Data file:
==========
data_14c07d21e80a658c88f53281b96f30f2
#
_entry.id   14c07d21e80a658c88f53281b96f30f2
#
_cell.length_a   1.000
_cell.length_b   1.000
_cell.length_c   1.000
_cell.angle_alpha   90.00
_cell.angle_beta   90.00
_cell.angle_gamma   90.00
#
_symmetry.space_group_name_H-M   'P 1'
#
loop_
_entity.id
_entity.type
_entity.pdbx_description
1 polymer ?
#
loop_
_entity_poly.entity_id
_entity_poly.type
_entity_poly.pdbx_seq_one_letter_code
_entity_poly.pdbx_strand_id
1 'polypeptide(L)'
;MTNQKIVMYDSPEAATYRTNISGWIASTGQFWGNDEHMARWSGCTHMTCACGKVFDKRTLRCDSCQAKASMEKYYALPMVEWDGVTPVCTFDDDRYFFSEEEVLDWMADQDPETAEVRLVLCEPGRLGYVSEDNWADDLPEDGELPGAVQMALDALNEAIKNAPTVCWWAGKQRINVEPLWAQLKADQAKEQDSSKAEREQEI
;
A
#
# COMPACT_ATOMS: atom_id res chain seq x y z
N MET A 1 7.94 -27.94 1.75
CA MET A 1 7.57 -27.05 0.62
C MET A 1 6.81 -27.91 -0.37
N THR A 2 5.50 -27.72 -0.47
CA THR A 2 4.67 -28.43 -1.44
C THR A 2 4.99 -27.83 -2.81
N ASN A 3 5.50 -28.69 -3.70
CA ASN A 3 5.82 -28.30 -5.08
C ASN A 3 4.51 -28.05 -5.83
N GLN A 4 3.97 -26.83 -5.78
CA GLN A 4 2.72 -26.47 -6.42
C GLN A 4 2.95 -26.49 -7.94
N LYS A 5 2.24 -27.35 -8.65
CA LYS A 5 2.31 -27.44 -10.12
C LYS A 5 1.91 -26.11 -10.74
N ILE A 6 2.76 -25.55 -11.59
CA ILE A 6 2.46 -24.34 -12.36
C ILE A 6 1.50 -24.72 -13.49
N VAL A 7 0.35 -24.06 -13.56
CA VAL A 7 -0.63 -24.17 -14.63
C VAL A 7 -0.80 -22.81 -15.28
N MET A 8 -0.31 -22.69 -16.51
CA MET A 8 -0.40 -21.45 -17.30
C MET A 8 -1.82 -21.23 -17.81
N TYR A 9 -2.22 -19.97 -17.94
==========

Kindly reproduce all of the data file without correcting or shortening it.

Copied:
data_14c07d21e80a658c88f53281b96f30f2
#
_entry.id   14c07d21e80a658c88f53281b96f30f2
#
_cell.length_a   1.000
_cell.length_b   1.000
_cell.length_c   1.000
_cell.angle_alpha   90.00
_cell.angle_beta   90.00
_cell.angle_gamma   90.00
#
_symmetry.space_group_name_H-M   'P 1'
#
loop_
_entity.id
_entity.type
_entity.pdbx_description
1 polymer ?
#
loop_
_entity_poly.entity_id
_entity_poly.type
_entity_poly.pdbx_seq_one_letter_code
_entity_poly.pdbx_strand_id
1 'polypeptide(L)'
;MTNQKIVMYDSPEAATYRTNISGWIASTGQFWGNDEHMARWSGCTHMTCACGKVFDKRTLRCDSCQAKASMEKYYALPMVEWDGVTPVCTFDDDRYFFSEEEVLDWMADQDPETAEVRLVLCEPGRLGYVSEDNWADDLPEDGELPGAVQMALDALNEAIKNAPTVCWWAGKQRINVEPLWAQLKADQAKEQDSSKAEREQEI
;
A
#
# COMPACT_ATOMS: atom_id res chain seq x y z
N MET A 1 7.94 -27.94 1.75
CA MET A 1 7.57 -27.05 0.62
C MET A 1 6.81 -27.91 -0.37
N THR A 2 5.50 -27.72 -0.47
CA THR A 2 4.67 -28.43 -1.44
C THR A 2 4.99 -27.83 -2.81
N ASN A 3 5.50 -28.69 -3.70
CA ASN A 3 5.82 -28.30 -5.08
C ASN A 3 4.51 -28.05 -5.83
N GLN A 4 3.97 -26.83 -5.78
CA GLN A 4 2.72 -26.47 -6.42
C GLN A 4 2.95 -26.49 -7.94
N LYS A 5 2.24 -27.35 -8.65
CA LYS A 5 2.31 -27.44 -10.12
C LYS A 5 1.91 -26.11 -10.74
N ILE A 6 2.76 -25.55 -11.59
CA ILE A 6 2.46 -24.34 -12.36
C ILE A 6 1.50 -24.72 -13.49
N VAL A 7 0.35 -24.06 -13.56
CA VAL A 7 -0.63 -24.17 -14.63
C VAL A 7 -0.80 -22.81 -15.28
N MET A 8 -0.31 -22.69 -16.51
CA MET A 8 -0.40 -21.45 -17.30
C MET A 8 -1.82 -21.23 -17.81
N TYR A 9 -2.22 -19.97 -17.94